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How to Eliminate Engine Valve Noise

by Jan Benschop

Most everyone who has owned a car has heard a clickety-clack coming from under the hood. The most common of such sounds emanates from the valve train of the engine. Some engines have rods pushing up on one end of rocker arms that push down on valves. The rods ride on cam shafts whose lobes time the valve movements. Some engines eliminate push rods by operating with overhead cams, reducing the mass and complexity of the valve train. Valves can stick, and so can rods. Diagnosing the noise wins half the battle.

1

Check the oil level in the engine; a level that's either too low or too high can cause valve noise. If either condition exists, take measures to correct it. If the oil is dirty, it can also cause valve sticking and cam lobe scoring. Change oil and filter immediately and see if the noise goes away. Observe oil and filter change intervals.

2

Remove the valve covers. Visually inspect all the valve springs; all of them should hold the rocker arms at the same height. If one of them rides lower, replace the valve spring.

3

Disconnect the ignition coil. Use a three-foot long bit of radiator hose held to one ear at one end to listen to valves at the other end. Have a helper crank the engine with the starter while you listen to each valve with the end of the hose held about half an inch from the mechanism. An unusually noisy clicking sound can indicate that the valve is sticking in its valve guide or that there is a worn spot on the camshaft lobe for that valve. It could also mean that the valve stem is bent, which requires valve replacement.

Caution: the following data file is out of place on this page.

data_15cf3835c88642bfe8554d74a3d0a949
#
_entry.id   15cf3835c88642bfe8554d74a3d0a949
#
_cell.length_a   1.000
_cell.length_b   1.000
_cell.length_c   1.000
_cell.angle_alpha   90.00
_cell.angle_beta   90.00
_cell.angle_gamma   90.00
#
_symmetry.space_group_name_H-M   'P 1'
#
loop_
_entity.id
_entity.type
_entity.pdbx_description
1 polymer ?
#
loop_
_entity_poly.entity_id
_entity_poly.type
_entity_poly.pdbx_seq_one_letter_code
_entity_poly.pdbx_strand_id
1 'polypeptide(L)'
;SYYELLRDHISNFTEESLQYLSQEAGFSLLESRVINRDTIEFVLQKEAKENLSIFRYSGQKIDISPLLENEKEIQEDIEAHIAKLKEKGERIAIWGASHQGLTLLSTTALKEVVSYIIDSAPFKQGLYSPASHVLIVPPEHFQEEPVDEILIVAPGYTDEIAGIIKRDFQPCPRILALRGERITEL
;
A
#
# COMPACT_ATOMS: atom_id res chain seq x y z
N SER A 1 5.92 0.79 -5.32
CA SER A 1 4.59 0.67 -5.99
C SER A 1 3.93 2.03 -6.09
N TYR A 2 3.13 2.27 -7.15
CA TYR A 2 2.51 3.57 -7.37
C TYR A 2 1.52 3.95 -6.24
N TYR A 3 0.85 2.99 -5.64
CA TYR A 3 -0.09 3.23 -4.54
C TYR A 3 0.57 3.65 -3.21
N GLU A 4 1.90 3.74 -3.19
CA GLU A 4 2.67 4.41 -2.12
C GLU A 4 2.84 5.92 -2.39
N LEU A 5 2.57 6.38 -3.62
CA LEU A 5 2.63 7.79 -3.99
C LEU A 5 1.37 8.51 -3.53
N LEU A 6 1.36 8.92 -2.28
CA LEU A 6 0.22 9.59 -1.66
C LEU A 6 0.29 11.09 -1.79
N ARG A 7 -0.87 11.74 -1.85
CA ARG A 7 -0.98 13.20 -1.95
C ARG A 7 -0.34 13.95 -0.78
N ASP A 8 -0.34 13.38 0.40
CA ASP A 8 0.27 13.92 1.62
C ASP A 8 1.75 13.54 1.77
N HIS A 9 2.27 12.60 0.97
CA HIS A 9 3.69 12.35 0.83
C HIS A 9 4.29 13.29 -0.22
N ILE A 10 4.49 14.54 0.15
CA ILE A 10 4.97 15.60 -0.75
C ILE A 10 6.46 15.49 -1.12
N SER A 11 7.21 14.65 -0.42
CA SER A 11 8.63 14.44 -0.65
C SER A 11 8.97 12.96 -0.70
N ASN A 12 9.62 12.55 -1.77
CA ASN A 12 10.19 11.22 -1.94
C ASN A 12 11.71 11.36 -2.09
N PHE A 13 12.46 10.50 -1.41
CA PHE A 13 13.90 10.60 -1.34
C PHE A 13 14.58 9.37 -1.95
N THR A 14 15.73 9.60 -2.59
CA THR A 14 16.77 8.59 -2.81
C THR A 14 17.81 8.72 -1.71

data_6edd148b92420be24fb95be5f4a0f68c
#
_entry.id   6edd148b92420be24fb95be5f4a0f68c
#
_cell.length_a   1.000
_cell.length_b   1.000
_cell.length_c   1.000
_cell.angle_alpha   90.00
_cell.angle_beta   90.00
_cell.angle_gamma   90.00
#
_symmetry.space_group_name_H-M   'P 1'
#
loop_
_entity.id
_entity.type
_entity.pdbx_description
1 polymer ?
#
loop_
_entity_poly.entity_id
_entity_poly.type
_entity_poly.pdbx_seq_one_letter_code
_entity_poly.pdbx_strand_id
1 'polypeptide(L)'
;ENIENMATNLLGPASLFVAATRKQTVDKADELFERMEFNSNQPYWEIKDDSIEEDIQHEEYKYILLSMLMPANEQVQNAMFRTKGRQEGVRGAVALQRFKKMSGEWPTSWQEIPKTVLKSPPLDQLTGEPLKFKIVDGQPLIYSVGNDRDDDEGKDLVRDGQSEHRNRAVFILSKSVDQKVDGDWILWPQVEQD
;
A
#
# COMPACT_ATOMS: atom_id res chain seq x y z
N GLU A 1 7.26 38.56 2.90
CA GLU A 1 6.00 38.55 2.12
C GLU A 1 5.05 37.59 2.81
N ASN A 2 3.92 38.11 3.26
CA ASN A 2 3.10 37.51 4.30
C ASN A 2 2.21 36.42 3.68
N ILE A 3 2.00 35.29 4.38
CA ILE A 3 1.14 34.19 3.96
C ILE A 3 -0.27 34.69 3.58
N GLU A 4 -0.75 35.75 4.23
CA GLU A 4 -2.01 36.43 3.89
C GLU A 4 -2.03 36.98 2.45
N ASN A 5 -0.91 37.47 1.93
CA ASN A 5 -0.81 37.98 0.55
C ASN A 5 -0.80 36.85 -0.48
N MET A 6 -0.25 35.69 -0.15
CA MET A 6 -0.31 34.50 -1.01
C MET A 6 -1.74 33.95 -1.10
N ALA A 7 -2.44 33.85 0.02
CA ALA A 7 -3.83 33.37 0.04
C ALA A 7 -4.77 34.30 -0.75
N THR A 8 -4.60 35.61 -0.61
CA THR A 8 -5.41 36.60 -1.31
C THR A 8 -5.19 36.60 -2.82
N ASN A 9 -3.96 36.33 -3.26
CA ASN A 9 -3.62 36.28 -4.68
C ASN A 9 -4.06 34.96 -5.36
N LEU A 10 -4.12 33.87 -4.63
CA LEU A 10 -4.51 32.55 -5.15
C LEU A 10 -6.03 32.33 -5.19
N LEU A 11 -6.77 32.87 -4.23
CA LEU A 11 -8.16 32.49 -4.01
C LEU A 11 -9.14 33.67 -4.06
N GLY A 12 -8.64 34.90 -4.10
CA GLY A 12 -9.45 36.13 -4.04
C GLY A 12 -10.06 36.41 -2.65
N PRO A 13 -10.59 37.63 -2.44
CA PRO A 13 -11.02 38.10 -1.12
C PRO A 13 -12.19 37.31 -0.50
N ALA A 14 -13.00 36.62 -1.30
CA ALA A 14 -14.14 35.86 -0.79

4

Pour some penetrating oil down the valve guide while it is operating. If the noise goes away, the problem is varnish buildup on the valve stem; using a better oil will cure the problem in time. If the noise stays, you may have a defective hydraulic lifter or cam follower that needs to be replaced.

5

Turn the valve spring half a turn with a wrench. If the noise goes away or changes, the valve most likely needs to be refaced. This requires head removal; if one valve needs it, more probably need it as well.

6

Once you have diagnosed and fixed the problem, replace the valve cover gaskets and reinstall the valve covers.

Items you will need

About the Author

Jan Benschop started writing professionally in 1979. His corporate technical writing clients included Nortel, Alcatel and Glaxo. Also the author of several short stories, Benschop holds a Bachelor of Science in English from Campbell University. He built loudspeakers for more than a decade and has several international patents pending in the field.

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